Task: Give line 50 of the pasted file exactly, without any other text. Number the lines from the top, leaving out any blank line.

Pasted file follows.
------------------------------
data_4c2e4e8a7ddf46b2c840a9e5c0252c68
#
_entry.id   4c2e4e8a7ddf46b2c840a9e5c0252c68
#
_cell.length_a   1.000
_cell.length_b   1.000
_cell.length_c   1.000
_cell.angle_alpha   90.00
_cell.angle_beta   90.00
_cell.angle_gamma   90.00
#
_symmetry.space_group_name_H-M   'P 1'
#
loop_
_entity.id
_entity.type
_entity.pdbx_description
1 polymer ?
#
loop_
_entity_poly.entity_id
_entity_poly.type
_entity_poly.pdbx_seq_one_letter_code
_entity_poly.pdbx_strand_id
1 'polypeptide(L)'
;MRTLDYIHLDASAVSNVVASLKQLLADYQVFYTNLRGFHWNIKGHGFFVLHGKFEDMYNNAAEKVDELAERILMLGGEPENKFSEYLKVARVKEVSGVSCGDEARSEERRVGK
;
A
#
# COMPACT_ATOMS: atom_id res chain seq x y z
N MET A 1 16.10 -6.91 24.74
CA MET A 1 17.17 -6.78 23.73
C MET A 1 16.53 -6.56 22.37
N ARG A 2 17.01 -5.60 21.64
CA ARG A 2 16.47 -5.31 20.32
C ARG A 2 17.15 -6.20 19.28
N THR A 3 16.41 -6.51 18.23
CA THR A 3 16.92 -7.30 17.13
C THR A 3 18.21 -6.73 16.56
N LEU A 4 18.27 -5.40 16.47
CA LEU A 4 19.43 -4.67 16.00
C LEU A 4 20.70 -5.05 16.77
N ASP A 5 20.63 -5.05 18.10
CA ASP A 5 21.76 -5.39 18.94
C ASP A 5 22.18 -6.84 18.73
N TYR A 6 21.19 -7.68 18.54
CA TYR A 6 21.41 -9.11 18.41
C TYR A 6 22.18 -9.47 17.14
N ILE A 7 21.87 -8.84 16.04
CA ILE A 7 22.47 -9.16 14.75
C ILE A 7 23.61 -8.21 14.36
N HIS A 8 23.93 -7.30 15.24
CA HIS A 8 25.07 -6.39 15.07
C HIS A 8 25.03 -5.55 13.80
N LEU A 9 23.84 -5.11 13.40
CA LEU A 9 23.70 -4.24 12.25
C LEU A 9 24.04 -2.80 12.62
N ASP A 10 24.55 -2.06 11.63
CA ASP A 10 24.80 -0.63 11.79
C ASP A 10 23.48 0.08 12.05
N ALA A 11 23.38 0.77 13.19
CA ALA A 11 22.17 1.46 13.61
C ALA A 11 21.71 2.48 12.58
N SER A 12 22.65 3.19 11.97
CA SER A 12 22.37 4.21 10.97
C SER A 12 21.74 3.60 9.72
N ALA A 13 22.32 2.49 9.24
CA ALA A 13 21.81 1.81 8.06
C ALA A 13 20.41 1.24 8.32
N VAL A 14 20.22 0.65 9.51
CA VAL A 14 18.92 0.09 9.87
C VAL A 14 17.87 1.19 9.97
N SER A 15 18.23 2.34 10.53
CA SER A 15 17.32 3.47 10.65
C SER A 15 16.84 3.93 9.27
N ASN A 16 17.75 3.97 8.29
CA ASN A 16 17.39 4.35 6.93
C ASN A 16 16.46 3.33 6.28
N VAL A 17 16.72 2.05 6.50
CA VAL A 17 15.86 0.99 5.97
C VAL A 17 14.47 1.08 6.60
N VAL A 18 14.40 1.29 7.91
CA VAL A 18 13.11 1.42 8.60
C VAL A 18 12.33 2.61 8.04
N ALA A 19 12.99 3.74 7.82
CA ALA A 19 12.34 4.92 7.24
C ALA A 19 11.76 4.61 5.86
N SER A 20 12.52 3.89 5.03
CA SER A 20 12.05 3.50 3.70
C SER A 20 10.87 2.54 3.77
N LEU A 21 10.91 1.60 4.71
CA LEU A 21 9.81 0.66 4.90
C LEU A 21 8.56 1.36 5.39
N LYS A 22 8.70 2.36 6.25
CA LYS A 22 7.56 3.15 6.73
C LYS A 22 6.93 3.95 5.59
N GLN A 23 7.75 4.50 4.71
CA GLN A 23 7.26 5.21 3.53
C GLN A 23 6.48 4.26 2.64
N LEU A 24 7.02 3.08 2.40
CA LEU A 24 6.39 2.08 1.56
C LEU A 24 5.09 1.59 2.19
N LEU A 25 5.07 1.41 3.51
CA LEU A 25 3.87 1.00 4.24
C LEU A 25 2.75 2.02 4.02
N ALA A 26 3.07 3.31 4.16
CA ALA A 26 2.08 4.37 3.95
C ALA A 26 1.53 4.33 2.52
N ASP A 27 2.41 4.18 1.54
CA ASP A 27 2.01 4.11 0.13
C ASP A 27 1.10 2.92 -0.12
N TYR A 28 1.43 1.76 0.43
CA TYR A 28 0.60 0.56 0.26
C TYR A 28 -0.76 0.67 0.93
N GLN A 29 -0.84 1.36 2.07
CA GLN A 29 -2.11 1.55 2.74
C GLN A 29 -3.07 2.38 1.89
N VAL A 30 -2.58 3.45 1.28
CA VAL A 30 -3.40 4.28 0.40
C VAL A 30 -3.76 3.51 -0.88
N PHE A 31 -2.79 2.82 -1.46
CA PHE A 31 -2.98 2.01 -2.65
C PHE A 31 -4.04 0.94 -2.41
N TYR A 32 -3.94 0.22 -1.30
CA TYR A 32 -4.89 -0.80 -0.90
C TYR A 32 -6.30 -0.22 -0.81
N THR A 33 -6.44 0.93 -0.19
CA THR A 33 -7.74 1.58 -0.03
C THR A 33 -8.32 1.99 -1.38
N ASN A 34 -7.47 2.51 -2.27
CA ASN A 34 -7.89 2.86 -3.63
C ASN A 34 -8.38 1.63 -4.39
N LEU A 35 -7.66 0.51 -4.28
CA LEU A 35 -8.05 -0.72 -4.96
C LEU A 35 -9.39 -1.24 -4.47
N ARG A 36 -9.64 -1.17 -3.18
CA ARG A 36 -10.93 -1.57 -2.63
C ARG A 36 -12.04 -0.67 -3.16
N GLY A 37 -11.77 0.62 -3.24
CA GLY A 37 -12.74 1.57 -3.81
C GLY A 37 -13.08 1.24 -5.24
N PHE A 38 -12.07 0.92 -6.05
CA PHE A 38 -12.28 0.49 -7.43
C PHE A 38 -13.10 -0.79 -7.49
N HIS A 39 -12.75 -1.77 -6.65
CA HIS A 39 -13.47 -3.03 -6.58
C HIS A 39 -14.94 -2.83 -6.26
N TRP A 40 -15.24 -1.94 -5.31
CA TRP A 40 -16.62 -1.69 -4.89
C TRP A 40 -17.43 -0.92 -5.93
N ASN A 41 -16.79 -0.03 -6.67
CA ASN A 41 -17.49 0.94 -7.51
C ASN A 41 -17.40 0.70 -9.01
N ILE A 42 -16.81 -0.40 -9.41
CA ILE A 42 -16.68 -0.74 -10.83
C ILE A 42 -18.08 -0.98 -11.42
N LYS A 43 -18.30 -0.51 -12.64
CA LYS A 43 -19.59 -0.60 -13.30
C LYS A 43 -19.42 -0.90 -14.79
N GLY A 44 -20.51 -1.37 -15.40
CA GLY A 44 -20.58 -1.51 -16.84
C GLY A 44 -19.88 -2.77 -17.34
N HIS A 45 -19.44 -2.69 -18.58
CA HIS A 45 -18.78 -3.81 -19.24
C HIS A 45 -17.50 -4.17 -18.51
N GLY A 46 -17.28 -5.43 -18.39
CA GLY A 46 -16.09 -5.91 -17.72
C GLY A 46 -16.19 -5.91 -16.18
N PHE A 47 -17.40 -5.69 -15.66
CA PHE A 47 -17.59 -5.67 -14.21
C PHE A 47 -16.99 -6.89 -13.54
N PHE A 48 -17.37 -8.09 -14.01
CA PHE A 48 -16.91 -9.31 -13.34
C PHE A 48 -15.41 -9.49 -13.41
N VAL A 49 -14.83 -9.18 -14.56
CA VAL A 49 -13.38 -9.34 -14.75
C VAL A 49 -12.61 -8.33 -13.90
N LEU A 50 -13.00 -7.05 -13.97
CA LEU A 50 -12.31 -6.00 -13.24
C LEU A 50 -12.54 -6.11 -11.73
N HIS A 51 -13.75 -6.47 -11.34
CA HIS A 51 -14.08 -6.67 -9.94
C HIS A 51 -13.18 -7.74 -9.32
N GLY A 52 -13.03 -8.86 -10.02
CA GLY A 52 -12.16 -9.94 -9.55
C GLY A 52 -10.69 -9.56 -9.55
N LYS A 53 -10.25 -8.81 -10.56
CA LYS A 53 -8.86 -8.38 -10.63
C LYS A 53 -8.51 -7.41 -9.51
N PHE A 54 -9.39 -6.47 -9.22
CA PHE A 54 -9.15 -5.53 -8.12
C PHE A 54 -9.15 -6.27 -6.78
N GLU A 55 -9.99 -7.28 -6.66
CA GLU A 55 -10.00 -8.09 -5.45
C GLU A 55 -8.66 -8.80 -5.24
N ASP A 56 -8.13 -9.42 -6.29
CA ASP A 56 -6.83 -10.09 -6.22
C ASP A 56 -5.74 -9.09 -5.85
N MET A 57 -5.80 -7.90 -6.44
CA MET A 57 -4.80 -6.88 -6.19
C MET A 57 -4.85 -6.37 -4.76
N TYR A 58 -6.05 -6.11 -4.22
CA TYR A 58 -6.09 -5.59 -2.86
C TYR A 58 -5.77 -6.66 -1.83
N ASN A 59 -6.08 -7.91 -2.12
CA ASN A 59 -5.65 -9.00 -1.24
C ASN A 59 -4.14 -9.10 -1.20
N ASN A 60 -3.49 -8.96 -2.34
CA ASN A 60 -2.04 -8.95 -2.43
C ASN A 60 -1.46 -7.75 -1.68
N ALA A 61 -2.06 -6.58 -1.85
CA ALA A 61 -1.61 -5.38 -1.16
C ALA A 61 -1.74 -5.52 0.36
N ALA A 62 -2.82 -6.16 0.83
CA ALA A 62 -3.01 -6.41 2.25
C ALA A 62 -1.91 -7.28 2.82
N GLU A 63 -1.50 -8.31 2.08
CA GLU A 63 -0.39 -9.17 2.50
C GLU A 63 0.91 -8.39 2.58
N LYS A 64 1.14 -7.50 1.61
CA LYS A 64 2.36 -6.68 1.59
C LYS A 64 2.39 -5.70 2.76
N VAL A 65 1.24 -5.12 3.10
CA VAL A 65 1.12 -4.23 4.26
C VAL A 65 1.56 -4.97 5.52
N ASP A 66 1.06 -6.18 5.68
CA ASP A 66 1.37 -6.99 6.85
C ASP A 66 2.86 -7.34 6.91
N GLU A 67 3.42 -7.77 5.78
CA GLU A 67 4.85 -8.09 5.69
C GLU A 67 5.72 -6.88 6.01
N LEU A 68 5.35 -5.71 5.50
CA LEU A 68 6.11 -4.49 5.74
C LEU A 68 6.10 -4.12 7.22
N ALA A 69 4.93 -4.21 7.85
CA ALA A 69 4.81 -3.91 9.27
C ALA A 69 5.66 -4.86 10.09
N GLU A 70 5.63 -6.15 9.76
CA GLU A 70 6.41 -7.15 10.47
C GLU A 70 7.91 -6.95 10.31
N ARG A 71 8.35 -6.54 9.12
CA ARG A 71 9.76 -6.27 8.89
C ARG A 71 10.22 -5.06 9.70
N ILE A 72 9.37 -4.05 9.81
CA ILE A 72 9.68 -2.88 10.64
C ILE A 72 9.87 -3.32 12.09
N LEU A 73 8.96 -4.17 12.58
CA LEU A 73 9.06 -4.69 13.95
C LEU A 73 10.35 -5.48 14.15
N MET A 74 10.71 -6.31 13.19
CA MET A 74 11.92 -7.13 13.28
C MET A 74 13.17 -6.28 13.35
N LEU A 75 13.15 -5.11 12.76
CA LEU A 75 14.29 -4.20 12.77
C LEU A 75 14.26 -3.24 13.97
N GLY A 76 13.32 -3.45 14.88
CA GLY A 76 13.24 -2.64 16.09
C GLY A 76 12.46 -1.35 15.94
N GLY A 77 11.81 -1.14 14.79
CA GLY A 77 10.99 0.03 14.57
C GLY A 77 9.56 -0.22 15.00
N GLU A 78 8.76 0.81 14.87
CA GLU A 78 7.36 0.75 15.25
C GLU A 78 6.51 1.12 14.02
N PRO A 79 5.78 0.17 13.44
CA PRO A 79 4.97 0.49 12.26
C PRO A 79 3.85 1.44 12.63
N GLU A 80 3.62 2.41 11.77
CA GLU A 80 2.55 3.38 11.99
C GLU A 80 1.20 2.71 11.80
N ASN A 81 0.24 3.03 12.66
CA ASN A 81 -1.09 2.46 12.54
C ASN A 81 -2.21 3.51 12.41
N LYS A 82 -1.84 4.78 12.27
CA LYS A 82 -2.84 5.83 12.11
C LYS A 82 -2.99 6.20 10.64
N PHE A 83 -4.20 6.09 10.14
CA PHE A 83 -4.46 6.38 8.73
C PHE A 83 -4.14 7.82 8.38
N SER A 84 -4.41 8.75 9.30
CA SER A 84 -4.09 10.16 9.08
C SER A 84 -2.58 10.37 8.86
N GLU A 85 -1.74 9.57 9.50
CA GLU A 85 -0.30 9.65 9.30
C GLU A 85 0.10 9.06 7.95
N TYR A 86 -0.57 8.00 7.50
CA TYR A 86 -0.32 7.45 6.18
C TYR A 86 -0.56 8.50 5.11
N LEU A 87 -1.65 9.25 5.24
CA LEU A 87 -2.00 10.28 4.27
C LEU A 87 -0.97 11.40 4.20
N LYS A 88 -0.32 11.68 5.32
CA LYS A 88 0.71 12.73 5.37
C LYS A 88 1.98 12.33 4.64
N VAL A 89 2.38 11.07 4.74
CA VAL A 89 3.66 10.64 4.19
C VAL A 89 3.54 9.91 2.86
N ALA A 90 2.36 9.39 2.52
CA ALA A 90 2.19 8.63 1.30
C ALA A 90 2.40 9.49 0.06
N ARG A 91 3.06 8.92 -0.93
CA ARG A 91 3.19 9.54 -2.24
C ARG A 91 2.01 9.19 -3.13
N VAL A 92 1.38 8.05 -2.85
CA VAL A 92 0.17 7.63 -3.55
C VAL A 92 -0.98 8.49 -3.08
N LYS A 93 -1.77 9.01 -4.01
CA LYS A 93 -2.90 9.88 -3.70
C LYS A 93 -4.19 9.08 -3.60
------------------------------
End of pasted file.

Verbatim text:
CA ILE A 7 22.47 -9.16 14.75